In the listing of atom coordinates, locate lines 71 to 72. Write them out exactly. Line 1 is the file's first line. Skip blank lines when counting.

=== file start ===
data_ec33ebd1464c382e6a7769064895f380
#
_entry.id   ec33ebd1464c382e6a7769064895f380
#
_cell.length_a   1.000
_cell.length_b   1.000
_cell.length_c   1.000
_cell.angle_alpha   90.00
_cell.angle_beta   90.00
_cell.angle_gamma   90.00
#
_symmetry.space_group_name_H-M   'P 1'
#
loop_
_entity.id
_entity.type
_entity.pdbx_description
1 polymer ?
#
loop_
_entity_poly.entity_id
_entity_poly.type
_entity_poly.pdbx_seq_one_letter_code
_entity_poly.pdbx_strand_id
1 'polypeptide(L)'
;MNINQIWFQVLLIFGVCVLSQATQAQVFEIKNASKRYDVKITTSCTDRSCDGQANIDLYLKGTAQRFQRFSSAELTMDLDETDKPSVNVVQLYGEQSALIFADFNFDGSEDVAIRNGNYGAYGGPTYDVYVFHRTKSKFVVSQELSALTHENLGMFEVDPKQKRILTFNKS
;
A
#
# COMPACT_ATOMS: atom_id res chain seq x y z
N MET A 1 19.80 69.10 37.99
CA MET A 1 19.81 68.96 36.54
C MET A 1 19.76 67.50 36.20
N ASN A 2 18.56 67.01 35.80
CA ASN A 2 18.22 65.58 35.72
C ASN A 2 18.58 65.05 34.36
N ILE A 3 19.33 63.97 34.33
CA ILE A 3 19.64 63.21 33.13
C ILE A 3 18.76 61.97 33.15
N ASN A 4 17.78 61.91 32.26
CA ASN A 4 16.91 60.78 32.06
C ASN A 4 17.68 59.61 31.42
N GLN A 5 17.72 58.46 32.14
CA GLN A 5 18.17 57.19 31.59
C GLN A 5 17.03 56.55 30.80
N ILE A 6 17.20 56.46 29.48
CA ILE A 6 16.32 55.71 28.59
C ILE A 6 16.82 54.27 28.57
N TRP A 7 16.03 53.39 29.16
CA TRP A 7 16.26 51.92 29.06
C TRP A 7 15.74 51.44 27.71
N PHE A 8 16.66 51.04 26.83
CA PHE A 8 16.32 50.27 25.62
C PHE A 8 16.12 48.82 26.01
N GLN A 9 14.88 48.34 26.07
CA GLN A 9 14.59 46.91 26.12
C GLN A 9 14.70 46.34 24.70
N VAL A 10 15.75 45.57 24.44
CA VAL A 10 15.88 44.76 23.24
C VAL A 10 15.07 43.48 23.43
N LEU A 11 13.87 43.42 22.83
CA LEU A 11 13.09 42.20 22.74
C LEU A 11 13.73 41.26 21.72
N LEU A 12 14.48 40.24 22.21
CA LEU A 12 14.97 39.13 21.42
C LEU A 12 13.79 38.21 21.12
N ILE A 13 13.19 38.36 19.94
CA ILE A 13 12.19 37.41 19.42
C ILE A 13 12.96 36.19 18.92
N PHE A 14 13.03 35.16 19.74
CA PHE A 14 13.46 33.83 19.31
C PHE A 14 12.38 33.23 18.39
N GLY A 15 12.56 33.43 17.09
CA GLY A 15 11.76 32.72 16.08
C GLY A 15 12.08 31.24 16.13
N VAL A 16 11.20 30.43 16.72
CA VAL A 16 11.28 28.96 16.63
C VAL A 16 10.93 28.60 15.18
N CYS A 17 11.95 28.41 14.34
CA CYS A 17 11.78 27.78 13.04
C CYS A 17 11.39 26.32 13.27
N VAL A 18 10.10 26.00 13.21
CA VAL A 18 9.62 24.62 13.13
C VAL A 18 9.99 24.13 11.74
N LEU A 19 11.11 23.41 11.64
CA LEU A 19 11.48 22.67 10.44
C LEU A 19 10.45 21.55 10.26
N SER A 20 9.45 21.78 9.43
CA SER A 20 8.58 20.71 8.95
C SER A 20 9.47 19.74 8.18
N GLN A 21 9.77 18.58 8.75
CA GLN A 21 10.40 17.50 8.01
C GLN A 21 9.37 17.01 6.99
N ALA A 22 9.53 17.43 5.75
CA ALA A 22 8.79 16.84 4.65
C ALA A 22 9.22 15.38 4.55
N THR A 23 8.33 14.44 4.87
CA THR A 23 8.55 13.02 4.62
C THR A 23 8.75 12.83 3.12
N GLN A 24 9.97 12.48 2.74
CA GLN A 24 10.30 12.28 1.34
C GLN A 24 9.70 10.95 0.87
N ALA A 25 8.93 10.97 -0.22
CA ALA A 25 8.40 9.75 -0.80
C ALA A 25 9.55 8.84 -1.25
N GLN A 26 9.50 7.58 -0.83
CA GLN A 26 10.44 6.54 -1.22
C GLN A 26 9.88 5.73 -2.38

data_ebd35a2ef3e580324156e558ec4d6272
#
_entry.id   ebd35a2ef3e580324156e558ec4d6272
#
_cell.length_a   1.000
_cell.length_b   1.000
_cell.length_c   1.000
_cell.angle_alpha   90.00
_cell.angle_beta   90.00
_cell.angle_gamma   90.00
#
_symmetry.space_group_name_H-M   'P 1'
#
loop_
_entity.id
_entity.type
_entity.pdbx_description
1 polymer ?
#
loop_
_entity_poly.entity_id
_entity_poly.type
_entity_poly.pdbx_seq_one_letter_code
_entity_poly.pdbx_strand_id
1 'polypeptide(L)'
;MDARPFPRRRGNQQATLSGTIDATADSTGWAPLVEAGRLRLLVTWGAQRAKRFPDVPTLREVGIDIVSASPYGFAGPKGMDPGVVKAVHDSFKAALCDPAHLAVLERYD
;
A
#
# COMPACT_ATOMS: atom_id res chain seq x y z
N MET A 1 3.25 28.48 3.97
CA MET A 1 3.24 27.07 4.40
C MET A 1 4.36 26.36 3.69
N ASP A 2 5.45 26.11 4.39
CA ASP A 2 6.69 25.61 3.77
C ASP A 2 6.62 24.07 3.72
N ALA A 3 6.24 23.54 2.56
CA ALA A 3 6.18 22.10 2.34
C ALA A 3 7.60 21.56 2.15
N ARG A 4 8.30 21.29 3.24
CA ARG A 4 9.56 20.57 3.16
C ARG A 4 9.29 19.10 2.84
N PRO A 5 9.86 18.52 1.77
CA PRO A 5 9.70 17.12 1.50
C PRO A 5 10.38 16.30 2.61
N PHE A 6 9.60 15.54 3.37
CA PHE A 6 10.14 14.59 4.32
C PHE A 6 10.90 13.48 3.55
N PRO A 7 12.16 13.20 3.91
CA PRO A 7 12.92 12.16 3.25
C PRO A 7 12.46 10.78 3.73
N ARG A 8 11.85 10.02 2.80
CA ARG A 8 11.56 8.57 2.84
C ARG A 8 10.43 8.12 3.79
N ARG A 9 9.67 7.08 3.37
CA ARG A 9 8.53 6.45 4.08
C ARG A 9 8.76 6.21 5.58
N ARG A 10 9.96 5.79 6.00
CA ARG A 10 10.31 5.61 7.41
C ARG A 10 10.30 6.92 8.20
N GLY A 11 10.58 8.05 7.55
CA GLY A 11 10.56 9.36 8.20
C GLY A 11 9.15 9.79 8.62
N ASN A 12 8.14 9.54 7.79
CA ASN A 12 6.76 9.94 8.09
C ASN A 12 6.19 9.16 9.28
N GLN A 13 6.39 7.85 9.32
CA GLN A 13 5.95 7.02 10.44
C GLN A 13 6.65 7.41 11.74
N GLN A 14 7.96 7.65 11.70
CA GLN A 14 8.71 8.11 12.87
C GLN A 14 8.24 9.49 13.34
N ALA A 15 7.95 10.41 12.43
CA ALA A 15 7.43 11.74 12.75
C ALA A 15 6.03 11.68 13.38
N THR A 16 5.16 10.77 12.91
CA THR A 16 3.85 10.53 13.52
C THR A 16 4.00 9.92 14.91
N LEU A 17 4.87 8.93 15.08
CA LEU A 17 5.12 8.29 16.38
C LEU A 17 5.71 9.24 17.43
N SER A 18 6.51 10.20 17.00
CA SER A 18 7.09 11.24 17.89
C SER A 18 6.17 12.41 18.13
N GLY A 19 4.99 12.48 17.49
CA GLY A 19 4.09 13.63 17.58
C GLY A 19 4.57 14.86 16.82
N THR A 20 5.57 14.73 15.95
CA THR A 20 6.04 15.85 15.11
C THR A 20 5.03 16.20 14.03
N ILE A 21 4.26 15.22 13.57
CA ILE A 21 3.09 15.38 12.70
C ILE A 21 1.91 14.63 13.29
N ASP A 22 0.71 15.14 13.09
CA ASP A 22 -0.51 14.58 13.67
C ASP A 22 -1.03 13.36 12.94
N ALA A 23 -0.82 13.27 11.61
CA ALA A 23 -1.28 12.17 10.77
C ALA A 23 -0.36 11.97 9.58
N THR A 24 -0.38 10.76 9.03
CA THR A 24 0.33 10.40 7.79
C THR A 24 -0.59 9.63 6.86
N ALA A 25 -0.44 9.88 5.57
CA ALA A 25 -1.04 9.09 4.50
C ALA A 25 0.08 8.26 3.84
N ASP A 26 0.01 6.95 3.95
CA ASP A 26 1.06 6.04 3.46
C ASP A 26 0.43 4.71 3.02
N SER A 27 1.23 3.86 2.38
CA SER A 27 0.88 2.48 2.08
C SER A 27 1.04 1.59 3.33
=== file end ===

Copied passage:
CA PHE A 14 13.46 33.83 19.31
C PHE A 14 12.38 33.23 18.39